So far, Smartphones, connected medical accessories and apps have been underutilized by the healthcare industry. In 2016, care started to shift into the palms of consumers’ hands, helping to drive down costs, increase access and fulfill the public’s desire for “anywhere, anytime” monitoring, diagnosis and treatment.
Primary care and chronic disease management are leading the way. Clinicians are sending patients with chronic conditions home with connected pacemakers, ECG monitors, glucose trackers and other remote monitoring devices.
This move toward handheld medicine is occurring thanks to advances that have made the tools and their wireless links ubiquitous, reliable and affordable. Over half of all Americans have smartphones.
Eighty percent of the time, you are in range of 4G LTE, making it relatively easy to conduct a video visit with a doctor as it is to call a cab with a smartphone.
A key finding of the PWC report was that healthcare businesses should build virtual medicine into long term strategic plans.
A good example of how things are moving forward is the Walgreens which first launched its app in 2009. Today, Walgreens app refills one prescription every second via customers’ mobile devices. The Walgreens app was among the most downloaded, reaching as high as third behind Amazon and Groupon in 2014.
1 script per second corresponds to roughly 72 scripts / store / week.
Walgreens President Alex Gourlay outlined the 3 pillars of their strategy: the 1st item being (and I quote) “locations on the best corners in America”; the 2nd “the data we get from transactions and the 3rd “through 1 of the most downloaded apps in retail”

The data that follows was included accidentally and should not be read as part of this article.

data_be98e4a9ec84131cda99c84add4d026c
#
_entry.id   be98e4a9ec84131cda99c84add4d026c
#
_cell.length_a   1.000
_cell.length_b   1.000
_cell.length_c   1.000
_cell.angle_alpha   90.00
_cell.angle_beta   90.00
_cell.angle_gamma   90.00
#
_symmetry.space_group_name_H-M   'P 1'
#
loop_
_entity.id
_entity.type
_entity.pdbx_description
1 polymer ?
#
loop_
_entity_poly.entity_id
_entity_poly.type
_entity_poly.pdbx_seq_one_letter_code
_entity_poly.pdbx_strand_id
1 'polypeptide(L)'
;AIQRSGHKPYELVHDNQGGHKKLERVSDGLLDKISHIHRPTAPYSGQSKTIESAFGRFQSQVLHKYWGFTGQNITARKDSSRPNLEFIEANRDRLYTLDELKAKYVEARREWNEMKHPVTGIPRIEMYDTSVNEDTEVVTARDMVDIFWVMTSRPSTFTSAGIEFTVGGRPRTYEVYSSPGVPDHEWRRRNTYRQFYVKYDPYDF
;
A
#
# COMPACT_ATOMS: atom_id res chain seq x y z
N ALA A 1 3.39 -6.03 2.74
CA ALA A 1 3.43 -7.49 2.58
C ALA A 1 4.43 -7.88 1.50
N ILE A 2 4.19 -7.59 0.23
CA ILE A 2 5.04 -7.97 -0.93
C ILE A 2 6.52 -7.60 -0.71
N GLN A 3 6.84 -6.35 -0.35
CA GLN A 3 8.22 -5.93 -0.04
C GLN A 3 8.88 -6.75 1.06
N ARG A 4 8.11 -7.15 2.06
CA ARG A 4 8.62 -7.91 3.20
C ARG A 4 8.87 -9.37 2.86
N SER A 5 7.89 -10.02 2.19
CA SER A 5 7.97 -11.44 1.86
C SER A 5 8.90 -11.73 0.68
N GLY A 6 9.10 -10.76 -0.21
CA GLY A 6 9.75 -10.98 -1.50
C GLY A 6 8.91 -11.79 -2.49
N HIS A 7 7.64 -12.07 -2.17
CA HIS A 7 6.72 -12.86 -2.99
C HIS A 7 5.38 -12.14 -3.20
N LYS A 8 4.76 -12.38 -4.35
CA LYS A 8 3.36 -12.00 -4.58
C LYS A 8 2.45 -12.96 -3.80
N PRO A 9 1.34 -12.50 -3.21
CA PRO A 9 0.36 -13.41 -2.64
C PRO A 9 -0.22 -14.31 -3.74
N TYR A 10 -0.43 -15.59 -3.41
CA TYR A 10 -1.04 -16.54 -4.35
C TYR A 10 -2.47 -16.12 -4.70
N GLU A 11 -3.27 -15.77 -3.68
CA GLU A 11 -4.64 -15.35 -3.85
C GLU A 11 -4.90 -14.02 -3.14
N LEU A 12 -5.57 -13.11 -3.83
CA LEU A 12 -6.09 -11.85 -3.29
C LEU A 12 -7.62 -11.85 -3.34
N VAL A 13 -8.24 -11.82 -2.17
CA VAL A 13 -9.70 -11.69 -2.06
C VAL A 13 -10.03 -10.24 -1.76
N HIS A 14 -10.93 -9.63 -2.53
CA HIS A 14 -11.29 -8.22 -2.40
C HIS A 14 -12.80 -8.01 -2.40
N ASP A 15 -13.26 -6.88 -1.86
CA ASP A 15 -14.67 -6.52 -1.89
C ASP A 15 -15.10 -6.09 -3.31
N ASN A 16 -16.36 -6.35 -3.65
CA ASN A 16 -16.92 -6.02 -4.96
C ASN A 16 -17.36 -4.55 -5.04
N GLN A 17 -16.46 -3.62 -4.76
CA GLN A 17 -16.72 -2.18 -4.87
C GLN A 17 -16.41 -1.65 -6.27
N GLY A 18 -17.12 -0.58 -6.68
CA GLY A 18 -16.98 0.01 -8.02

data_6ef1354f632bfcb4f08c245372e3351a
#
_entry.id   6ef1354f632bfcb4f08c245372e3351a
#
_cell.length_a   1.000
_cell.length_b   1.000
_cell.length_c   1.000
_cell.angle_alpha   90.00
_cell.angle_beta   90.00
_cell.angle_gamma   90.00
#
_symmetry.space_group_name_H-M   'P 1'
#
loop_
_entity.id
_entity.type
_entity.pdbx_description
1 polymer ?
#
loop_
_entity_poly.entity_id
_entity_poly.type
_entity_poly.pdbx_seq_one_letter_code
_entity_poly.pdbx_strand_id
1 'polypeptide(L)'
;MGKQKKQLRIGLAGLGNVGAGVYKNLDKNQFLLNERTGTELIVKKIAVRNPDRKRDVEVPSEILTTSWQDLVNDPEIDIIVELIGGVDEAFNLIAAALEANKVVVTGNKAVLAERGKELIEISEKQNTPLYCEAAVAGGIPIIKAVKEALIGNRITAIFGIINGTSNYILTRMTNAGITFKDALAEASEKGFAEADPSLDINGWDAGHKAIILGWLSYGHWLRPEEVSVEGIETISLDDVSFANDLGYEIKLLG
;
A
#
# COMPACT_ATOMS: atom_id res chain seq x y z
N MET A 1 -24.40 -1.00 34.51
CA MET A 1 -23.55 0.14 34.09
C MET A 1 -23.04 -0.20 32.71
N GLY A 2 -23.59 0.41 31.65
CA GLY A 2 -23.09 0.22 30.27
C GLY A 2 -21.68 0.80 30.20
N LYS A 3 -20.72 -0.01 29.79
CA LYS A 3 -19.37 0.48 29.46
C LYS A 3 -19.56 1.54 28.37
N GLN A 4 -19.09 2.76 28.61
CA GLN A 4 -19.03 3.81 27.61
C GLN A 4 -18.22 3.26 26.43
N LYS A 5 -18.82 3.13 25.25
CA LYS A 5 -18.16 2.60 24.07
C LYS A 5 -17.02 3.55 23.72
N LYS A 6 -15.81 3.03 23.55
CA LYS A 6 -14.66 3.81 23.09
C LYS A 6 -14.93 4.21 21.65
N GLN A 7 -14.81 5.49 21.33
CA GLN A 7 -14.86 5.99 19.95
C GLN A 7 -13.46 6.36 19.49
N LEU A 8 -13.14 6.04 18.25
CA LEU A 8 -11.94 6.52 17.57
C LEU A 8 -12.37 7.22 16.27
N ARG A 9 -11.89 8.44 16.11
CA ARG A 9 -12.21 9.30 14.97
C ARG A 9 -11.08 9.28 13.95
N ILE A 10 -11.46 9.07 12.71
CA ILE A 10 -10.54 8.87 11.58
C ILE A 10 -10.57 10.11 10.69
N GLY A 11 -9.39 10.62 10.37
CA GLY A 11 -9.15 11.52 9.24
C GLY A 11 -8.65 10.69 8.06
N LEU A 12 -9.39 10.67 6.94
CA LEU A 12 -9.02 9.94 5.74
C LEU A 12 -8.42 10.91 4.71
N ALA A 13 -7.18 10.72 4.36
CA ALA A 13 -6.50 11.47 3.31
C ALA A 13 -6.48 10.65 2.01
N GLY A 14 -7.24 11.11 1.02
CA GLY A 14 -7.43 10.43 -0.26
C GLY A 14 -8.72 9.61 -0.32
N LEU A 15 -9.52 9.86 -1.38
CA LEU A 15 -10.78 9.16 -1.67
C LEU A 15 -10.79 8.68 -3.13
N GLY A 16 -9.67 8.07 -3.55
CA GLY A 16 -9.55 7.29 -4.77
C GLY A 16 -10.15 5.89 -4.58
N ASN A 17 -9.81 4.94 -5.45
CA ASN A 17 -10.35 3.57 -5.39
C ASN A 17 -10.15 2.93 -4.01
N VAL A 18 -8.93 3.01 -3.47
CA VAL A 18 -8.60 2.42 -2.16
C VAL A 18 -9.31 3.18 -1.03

Pharmacy products account for nearly 10% of Walmarts revenue and is a focus of growth – primarily because healthcare spending will increase 5.8% annually through 2024. Walmart believes that pharmacy and specifically investments in pharmacy technology will increase their revenue per square foot by 1% per annum – currently Walmarts revenue per square foot is $446/sq ft.
Walmart upgraded its pharmacy app in March 2017.
The upgraded app allows customers to fill prescriptions via the app before they visit the store. The company is also setting up express lanes in its stores where these customers can pick up their prescriptions. Wal-Mart estimates that the upgrade and the express lanes will reduce the wait times for pharmacy customers to under a minute from the current 6-11 minutes. This upgrade could also ensure that customers use Wal-Mart’s mobile app more frequently.
Walmart has executed this strategy as it believes that “some customers value convenience as much as they do price savings, a focus on convenience to reduce wait times could draw more customers to Wal-Mart’s pharmacies”
Our Rx Mobility technology enables independent community pharmacies to complete with chains like Walgreens. It is a Fortune 500 mobile technology platform purpose built for independent community pharmacies and optimized for compounding.
And the reason it does not cost tens or even hundreds of thousands of $ is that lots of PCCA members are using the platform.
Rx Mobility is really easy to use and works seamlessly with PK Compounder Rx to engage patients, save time and increase refill revenue.
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